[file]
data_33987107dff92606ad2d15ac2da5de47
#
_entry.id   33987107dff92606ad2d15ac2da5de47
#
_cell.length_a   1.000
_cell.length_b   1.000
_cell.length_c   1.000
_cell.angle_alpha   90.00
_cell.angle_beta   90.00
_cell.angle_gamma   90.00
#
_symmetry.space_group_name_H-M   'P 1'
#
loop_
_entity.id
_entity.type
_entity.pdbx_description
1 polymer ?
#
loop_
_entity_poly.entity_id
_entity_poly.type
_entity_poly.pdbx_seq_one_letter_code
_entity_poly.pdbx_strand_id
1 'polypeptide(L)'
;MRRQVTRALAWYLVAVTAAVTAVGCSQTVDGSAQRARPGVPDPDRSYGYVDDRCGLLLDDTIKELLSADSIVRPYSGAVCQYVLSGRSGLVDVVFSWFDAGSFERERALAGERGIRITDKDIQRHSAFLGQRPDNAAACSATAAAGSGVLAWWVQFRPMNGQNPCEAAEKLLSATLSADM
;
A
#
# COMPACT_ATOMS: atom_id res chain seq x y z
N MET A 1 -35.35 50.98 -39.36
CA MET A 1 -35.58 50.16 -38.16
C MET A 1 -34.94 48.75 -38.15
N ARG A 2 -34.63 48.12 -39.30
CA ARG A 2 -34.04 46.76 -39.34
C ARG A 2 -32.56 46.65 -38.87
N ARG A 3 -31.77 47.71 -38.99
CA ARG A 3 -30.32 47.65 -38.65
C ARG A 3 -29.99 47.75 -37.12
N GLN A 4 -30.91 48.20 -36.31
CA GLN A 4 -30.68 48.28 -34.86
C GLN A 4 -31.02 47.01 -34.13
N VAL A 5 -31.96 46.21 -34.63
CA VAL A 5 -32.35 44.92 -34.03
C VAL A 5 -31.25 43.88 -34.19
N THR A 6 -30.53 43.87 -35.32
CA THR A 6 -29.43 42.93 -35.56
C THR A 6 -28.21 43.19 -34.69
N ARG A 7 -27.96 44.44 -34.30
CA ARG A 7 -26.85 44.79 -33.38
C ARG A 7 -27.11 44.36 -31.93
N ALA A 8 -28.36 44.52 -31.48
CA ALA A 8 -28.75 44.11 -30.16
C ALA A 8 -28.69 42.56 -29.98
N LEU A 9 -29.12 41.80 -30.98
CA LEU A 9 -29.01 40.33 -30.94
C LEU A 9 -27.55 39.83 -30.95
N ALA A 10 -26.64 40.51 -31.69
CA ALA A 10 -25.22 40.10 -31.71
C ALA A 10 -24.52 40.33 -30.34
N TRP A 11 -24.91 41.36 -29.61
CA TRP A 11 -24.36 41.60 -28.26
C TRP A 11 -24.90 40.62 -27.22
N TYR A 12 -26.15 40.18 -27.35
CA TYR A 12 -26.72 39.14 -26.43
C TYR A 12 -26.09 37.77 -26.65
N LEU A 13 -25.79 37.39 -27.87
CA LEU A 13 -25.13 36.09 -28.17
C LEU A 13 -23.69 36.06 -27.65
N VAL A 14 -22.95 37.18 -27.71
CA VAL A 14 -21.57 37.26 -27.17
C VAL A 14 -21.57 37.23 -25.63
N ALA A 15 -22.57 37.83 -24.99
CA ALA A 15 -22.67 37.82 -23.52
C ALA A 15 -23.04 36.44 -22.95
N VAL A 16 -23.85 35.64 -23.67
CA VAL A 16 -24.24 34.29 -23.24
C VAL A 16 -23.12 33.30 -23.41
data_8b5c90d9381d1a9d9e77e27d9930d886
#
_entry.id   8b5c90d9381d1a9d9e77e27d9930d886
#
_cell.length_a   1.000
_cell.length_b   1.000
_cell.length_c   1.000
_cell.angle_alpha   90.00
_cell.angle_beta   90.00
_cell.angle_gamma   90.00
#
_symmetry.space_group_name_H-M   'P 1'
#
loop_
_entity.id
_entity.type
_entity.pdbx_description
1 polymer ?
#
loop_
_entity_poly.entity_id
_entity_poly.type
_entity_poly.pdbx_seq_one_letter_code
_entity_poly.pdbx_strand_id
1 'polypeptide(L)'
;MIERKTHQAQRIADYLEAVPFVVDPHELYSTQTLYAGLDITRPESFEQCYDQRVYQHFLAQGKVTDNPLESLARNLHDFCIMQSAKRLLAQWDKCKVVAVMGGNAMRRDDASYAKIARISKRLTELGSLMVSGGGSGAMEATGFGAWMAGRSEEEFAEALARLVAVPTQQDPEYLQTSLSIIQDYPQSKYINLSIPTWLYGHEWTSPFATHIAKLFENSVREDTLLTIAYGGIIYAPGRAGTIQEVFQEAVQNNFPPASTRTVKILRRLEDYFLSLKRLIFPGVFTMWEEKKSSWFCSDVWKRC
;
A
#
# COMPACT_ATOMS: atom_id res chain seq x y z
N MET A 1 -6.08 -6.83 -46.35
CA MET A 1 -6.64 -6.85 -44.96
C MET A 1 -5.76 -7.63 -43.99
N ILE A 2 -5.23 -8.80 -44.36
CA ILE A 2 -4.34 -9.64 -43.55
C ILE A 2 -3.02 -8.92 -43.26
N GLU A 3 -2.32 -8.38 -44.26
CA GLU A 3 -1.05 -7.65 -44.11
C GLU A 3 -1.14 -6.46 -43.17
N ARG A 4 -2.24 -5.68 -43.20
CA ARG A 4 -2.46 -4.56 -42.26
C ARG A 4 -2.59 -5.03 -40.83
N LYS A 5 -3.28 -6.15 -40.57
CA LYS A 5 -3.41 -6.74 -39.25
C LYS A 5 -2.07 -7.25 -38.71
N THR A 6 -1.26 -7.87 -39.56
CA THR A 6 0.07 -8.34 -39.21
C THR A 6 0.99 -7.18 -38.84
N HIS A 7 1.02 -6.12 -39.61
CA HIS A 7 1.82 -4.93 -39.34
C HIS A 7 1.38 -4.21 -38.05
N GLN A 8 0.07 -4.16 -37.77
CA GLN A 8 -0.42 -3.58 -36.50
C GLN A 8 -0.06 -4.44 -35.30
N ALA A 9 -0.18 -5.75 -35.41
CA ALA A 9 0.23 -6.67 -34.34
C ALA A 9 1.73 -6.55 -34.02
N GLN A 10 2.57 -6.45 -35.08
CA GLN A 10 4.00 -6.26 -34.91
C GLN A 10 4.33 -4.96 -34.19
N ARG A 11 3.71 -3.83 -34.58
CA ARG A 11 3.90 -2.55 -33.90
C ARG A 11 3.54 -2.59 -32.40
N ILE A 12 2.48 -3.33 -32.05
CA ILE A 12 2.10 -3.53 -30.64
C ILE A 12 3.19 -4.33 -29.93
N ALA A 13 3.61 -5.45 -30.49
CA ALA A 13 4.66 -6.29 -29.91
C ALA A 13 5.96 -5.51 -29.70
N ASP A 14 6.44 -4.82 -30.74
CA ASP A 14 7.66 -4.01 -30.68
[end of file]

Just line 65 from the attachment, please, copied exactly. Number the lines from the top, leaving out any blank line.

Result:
CA TYR A 12 -26.72 39.14 -26.43